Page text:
Screens & Feeders

Pit to be transformed into a wetland habitat

The former Newington and Mission quarry was restored to create 11ha of reed beds and 19ha of wet grassland, in the hope of attracting a wide range of wildlife, including snipe, bittern, otters and water voles.

The earthworks have created a series of reed bed cells, which will be planted with common reed. The new wet grassland will be sown with a suitable mix this northern hemisphere spring.

The foundations for a new viewing platform have been established off Slaynes Lane, in Newington South, and once construction of the platform is complete later in 2019 visitors will be able to get an elevated view across the restored landscape.

Twelve hectares has also been restored to agricultural land and 2500 trees are being planted in blocks around the edge of the restored farmland. There will be 700m of new hedgerow.

Following final extraction later this year, the area known as Newington West will also be restored, providing additional wet grassland and incorporating a publicly accessible circular walk and another viewing platform.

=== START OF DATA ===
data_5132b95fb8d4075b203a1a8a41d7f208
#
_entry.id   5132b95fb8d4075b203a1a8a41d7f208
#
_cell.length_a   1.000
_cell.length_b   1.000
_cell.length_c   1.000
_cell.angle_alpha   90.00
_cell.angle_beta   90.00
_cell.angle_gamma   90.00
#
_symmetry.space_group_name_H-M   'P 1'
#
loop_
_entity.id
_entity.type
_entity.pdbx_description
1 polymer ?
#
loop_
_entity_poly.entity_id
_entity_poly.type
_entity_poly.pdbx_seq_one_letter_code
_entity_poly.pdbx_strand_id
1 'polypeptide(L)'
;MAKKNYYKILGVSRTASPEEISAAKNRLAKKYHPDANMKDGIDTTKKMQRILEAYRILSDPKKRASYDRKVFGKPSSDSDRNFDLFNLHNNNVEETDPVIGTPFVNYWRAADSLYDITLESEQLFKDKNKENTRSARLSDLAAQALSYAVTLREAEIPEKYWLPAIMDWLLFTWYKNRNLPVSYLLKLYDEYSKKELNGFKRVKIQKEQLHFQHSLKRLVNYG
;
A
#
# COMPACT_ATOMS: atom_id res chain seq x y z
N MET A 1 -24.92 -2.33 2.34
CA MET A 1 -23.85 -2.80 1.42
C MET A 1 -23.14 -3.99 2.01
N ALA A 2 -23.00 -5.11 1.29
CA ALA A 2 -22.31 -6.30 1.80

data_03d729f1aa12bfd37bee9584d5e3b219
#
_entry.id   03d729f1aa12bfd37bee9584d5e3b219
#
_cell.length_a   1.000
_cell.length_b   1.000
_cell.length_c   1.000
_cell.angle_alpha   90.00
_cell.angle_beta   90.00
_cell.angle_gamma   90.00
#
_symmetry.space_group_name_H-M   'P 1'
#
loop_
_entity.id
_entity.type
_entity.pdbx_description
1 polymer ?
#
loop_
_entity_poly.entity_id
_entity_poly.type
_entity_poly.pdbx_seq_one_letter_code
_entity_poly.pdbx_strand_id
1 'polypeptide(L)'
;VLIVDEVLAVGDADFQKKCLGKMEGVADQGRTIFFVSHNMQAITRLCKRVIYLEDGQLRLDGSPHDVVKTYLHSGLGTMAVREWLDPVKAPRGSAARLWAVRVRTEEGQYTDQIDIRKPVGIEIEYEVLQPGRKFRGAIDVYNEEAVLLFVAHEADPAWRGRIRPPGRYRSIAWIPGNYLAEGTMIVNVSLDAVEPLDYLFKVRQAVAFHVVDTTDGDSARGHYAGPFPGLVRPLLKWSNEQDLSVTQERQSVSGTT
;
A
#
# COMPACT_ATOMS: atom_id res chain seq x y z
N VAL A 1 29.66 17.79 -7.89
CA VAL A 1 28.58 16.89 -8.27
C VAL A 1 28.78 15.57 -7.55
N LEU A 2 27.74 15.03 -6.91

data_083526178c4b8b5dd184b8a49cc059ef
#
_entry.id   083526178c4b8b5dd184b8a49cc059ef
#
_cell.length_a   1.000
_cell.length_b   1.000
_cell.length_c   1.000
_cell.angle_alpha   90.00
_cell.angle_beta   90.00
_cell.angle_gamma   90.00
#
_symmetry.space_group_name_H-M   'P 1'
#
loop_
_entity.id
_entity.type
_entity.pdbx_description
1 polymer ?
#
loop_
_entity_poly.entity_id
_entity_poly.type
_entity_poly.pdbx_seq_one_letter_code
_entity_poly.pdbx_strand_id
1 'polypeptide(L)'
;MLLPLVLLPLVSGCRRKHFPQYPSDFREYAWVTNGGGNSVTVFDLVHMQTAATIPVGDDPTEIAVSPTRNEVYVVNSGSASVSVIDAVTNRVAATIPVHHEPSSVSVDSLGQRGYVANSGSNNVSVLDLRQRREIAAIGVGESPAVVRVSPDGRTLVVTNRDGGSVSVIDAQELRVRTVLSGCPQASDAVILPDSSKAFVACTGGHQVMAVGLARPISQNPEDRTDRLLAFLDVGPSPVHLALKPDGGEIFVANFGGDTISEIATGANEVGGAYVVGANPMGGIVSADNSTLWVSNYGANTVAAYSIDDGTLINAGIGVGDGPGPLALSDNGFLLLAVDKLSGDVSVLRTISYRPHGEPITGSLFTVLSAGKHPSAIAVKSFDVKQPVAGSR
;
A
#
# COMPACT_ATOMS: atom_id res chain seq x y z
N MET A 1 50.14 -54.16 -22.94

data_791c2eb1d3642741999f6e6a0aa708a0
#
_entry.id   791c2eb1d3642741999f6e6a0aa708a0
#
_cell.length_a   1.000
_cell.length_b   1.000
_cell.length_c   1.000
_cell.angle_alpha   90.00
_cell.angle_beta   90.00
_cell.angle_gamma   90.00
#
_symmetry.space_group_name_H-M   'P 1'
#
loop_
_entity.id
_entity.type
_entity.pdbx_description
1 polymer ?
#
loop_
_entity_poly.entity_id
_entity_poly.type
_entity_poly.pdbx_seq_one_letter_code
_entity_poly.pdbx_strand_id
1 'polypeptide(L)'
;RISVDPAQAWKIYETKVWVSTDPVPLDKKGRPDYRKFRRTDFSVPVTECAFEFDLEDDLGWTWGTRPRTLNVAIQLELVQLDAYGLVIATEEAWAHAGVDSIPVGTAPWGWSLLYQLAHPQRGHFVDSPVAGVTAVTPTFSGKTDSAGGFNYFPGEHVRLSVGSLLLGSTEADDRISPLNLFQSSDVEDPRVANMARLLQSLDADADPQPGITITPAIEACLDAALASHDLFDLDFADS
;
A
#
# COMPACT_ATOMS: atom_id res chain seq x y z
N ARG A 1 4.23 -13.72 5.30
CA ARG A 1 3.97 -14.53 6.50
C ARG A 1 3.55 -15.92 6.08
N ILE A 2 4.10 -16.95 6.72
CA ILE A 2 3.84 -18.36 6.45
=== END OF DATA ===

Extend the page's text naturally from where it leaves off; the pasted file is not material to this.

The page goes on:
Hanson has worked closely with Nottingham Wildlife Trust and a Habitat Management Committee, representatives from Natural England, RSPB, the Environment Agency, Mission Parish Council and Nottingham County Council, which will oversee the long-term management of the site.

“Following final restoration, we will be responsible for the management of the habitat for 26 years so that the benefits for wildlife will continue to be delivered for many years after extraction finishes at the site,” John Ingham, principle landscape architect at Hanson UK said.


More reading:
Rare birds “under 24-hour guard” at UK quarry 
Conservationists excited by new buzz in quarries 
Insects thrive in quarry wetlands

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